The latest rise in tuition fees have led potential students to reassess whether or not a university education is worth the price tag. Some are wondering whether attending the ‘University of Life’ – by which they mean bypassing formal education and diving headfirst into the world of work – could be a better way of providing them with the education they need to succeed in the future.
So is a university education losing its value, and if so, is there anything that can be done to change that?
A lifetime of debt vs. a head start on the career ladder
One of the statistics that is used to entice potential students to sign up to university is the fact that graduates, on average, earn around $100,000 more over the course of their lifetime than someone who hasn’t gone to university.
However, this statistic is from a time when most people that had the opportunity to go to university took it without giving it a second thought. There was no debate about whether a university education was valuable so the brightest and most able people always went when given the chance.
This statistic also had more impact before the introduction of $9,000 a year university fees. Even a three-year course will now leave graduates with $27,000 worth of debt. When you add on maintenance loans the $100,000 extra you should earn over your lifetime, if indeed it still exists, is practically halved.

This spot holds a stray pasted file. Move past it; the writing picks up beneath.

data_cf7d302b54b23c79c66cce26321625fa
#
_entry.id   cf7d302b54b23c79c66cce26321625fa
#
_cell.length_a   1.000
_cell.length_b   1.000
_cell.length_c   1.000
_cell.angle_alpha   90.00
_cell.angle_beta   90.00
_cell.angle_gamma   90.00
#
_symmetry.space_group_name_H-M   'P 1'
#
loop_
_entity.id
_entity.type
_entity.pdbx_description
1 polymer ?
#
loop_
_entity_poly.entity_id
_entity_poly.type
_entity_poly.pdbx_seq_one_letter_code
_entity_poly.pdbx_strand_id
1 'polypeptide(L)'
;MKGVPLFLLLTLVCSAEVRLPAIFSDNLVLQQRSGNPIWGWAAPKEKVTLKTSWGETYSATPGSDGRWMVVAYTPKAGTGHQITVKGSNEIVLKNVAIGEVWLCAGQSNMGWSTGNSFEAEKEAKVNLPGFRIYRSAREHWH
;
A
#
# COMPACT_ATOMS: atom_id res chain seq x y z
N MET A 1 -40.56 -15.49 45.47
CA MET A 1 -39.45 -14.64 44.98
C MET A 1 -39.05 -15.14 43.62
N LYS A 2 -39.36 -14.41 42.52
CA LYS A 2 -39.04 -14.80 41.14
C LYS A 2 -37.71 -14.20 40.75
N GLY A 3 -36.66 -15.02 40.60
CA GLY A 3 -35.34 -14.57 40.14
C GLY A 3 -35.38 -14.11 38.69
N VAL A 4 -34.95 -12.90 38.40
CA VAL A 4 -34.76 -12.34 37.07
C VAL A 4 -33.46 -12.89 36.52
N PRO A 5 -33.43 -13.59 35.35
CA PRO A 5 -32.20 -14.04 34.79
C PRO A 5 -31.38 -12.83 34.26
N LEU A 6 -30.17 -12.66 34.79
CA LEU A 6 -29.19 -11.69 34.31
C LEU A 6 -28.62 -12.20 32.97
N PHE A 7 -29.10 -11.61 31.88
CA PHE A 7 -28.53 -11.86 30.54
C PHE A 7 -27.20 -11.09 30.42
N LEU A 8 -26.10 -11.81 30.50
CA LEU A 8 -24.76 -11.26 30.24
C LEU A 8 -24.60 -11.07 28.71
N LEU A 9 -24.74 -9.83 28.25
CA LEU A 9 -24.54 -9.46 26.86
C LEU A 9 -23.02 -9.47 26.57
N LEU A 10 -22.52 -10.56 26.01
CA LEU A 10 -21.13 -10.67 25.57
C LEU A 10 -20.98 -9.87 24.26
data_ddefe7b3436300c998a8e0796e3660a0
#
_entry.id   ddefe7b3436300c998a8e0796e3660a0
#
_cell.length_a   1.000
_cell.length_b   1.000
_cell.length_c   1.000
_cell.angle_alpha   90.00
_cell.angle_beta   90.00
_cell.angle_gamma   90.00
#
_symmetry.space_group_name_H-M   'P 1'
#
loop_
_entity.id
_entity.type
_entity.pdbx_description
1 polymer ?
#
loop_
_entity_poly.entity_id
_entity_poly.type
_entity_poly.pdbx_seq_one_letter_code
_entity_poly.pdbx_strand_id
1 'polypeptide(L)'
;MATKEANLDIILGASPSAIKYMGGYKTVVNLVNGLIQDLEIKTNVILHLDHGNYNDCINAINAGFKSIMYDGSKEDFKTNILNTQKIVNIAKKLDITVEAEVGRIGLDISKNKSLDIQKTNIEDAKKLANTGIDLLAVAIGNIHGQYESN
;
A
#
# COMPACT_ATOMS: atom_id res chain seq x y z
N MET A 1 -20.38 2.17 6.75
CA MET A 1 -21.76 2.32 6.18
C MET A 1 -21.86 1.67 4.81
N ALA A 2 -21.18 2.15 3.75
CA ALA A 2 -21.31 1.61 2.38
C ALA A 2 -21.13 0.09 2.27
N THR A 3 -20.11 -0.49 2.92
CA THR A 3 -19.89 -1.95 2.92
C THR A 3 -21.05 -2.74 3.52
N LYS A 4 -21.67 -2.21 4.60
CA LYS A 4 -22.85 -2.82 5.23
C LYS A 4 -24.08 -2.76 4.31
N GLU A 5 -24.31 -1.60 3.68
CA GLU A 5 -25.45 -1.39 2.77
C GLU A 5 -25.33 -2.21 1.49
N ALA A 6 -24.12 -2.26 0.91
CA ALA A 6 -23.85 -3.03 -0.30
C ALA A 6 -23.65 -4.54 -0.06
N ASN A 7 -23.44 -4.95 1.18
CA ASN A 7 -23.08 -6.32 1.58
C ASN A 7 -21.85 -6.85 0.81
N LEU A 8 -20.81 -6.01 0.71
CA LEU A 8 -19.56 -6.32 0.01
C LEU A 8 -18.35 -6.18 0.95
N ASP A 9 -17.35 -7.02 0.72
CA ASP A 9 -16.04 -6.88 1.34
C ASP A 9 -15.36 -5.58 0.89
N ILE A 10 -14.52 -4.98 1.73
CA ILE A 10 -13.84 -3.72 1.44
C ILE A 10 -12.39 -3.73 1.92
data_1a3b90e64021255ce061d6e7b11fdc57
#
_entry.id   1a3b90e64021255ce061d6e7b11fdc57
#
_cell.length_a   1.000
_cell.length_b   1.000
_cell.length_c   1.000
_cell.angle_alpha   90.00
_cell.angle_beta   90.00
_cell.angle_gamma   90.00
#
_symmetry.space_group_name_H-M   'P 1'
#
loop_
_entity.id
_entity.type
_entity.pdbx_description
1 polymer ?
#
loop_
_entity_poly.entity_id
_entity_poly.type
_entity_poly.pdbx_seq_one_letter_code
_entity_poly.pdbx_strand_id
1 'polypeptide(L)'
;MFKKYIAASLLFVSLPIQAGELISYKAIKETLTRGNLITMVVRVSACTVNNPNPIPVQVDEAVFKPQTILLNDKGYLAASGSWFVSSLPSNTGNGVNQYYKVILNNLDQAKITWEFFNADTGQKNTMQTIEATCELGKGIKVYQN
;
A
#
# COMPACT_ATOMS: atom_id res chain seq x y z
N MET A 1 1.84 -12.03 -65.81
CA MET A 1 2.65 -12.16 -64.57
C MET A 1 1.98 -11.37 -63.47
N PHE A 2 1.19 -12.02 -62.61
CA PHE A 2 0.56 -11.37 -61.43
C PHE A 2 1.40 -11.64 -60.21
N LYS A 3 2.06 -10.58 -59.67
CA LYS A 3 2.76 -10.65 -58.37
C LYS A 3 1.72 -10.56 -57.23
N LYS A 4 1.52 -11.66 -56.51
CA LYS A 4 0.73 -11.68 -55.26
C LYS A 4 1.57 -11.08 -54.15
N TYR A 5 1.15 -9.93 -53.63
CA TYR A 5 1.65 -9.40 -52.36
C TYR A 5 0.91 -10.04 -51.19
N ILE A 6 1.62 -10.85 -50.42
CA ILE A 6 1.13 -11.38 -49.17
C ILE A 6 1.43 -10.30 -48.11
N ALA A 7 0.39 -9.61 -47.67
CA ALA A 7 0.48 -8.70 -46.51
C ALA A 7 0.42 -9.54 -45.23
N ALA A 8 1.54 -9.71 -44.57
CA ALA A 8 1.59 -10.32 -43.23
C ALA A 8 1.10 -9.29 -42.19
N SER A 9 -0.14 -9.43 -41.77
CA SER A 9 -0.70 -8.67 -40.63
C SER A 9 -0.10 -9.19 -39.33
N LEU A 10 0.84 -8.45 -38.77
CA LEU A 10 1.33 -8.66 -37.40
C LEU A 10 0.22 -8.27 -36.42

On the other hand, people that put off going to university in favor of working can start earning straight away. If they do eventually reach a point in their career where a lack of formal education is preventing them from progressing there’s nothing stopping them from taking a course on a part time basis while they continue working.
Of course there are certain circumstances where a university education is arguably invaluable. If you intend to have a career as a doctor or lawyer for example a university degree is essential.
Meanwhile, it’s still the case at the moment that many of the top CEOs are university educated. Whether that will change in the future is up for debate, but potential students with serious ambition may believe that the easiest way to get to the top is still on the back of a university degree.
Not all degrees are equal
It’s dangerous to talk about the value of a ‘university education’ without acknowledging that not all universities and not all courses are the same. An employer may value a degree from a particular institution much more than a degree from a less established university.
Now that universities are charging higher fees it’s vital that they put more money into teaching and developing their students. They can do this by increasing contact hours with tutors rather than cutting them for example, and investing in ways to ensure their graduates will be well equipped for the world of work. Only by taking steps to ensure that students value a university education will employers and society in turn believe that a university education has value.
This post was written on behalf of OCVC.